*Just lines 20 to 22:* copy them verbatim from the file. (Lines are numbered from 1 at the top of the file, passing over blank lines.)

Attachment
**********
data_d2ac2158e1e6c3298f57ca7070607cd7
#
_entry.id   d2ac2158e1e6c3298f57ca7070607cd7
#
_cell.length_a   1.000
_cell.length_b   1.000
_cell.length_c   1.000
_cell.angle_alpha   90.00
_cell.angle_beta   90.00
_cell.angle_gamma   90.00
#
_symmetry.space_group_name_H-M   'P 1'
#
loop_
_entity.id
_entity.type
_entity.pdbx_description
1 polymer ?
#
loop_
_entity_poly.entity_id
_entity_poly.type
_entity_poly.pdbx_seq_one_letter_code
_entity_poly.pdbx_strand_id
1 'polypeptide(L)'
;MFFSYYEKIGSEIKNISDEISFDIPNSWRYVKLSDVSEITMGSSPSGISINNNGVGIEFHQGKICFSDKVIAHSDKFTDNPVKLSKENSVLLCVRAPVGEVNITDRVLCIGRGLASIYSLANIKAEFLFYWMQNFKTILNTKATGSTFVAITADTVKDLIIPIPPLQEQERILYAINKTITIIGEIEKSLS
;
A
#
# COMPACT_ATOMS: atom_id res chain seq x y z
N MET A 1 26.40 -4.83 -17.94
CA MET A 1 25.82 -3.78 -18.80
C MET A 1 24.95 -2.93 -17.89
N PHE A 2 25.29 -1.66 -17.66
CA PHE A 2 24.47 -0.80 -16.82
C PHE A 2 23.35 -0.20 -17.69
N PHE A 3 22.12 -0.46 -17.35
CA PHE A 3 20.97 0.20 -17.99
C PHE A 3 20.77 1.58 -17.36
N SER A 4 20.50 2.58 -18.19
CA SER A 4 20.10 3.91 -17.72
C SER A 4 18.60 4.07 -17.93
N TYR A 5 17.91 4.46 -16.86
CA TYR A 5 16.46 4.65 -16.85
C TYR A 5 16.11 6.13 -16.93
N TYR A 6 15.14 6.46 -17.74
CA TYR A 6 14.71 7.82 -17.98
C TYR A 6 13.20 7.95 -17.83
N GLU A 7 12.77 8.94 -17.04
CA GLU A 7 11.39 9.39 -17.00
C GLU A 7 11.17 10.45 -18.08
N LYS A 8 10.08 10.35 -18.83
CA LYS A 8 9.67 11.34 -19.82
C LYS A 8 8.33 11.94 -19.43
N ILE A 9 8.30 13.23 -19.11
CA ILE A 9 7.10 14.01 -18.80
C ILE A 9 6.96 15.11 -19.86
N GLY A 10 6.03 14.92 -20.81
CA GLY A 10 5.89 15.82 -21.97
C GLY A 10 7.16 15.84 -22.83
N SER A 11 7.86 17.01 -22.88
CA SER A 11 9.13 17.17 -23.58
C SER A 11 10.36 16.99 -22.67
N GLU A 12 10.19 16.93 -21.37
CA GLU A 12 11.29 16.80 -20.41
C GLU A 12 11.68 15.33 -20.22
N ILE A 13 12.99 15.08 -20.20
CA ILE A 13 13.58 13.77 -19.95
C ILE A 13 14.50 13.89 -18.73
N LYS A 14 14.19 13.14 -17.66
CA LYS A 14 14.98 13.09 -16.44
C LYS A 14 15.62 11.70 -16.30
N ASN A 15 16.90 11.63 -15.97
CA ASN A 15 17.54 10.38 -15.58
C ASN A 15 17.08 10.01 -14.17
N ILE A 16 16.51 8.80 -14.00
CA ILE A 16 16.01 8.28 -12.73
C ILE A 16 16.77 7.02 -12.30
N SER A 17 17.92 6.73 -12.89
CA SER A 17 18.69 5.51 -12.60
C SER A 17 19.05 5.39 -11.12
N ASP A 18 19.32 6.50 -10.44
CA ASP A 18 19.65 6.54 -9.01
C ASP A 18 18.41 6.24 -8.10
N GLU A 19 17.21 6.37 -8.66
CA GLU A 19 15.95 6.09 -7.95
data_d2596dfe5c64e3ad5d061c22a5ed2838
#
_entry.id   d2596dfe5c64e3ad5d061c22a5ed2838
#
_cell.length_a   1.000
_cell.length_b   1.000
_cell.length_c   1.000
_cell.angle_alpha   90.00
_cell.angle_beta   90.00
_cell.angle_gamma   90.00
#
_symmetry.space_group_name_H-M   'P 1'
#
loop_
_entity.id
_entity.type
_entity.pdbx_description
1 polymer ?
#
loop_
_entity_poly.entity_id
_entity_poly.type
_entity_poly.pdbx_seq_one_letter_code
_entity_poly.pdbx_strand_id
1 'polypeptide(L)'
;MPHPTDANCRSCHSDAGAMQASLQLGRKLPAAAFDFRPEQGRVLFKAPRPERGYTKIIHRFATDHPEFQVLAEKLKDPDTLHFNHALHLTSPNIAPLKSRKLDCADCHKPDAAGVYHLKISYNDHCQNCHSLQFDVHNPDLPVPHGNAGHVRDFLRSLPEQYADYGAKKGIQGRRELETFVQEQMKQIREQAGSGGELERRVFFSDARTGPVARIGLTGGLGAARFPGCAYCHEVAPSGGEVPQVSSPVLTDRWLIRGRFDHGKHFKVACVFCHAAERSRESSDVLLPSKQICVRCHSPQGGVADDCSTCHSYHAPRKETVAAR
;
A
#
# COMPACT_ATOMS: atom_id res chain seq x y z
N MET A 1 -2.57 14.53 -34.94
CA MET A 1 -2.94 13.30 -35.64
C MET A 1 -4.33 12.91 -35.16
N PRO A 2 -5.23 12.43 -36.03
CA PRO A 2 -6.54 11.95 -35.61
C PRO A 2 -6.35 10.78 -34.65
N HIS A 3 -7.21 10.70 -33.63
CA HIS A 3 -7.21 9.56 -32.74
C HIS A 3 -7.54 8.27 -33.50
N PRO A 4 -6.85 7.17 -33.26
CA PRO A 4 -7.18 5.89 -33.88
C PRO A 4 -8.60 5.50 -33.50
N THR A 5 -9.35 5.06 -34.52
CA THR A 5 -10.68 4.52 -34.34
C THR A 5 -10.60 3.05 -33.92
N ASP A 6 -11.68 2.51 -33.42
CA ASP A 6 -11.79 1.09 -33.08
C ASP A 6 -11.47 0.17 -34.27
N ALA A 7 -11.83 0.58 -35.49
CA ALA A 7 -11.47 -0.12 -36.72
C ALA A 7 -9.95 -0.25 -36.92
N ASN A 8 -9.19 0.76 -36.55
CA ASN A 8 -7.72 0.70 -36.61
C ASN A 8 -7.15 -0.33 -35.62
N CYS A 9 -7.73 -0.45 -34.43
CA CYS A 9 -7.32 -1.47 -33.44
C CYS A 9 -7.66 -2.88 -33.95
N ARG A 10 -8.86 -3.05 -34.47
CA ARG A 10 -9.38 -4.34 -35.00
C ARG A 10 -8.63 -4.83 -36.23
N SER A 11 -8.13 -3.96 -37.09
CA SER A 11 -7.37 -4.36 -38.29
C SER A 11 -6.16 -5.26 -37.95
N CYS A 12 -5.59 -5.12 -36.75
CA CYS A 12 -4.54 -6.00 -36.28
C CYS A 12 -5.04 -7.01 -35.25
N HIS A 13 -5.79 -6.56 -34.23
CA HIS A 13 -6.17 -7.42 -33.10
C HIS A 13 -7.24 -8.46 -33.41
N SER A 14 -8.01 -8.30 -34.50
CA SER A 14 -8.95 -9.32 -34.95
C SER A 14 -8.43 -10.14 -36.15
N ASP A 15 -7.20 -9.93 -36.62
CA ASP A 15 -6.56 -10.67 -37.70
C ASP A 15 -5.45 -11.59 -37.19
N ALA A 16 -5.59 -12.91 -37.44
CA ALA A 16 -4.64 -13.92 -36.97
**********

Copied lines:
loop_
_entity_poly.entity_id
_entity_poly.type